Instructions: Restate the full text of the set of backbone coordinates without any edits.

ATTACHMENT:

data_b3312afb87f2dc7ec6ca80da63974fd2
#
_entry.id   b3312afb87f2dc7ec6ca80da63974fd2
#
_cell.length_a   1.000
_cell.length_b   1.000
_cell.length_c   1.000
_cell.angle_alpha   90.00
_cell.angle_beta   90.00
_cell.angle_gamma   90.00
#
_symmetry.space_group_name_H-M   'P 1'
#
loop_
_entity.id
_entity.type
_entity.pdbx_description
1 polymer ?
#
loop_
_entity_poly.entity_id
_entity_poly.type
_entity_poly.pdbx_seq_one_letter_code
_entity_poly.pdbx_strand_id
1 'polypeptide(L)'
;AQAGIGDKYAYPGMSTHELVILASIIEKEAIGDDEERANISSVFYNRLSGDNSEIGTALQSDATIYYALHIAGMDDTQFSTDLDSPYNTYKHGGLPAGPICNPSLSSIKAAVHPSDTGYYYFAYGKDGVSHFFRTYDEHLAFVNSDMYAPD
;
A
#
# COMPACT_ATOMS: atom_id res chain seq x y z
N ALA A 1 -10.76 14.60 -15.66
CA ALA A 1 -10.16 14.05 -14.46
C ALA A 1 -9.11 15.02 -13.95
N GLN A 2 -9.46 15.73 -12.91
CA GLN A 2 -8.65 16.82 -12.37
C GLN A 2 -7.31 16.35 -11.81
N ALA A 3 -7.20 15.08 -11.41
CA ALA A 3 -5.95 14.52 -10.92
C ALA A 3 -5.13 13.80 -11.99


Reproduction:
data_b3312afb87f2dc7ec6ca80da63974fd2
#
_entry.id   b3312afb87f2dc7ec6ca80da63974fd2
#
_cell.length_a   1.000
_cell.length_b   1.000
_cell.length_c   1.000
_cell.angle_alpha   90.00
_cell.angle_beta   90.00
_cell.angle_gamma   90.00
#
_symmetry.space_group_name_H-M   'P 1'
#
loop_
_entity.id
_entity.type
_entity.pdbx_description
1 polymer ?
#
loop_
_entity_poly.entity_id
_entity_poly.type
_entity_poly.pdbx_seq_one_letter_code
_entity_poly.pdbx_strand_id
1 'polypeptide(L)'
;AQAGIGDKYAYPGMSTHELVILASIIEKEAIGDDEERANISSVFYNRLSGDNSEIGTALQSDATIYYALHIAGMDDTQFSTDLDSPYNTYKHGGLPAGPICNPSLSSIKAAVHPSDTGYYYFAYGKDGVSHFFRTYDEHLAFVNSDMYAPD
;
A
#
# COMPACT_ATOMS: atom_id res chain seq x y z
N ALA A 1 -10.76 14.60 -15.66
CA ALA A 1 -10.16 14.05 -14.46
C ALA A 1 -9.11 15.02 -13.95
N GLN A 2 -9.46 15.73 -12.91
CA GLN A 2 -8.65 16.82 -12.37
C GLN A 2 -7.31 16.35 -11.81
N ALA A 3 -7.20 15.08 -11.41
CA ALA A 3 -5.95 14.52 -10.92
C ALA A 3 -5.13 13.80 -11.99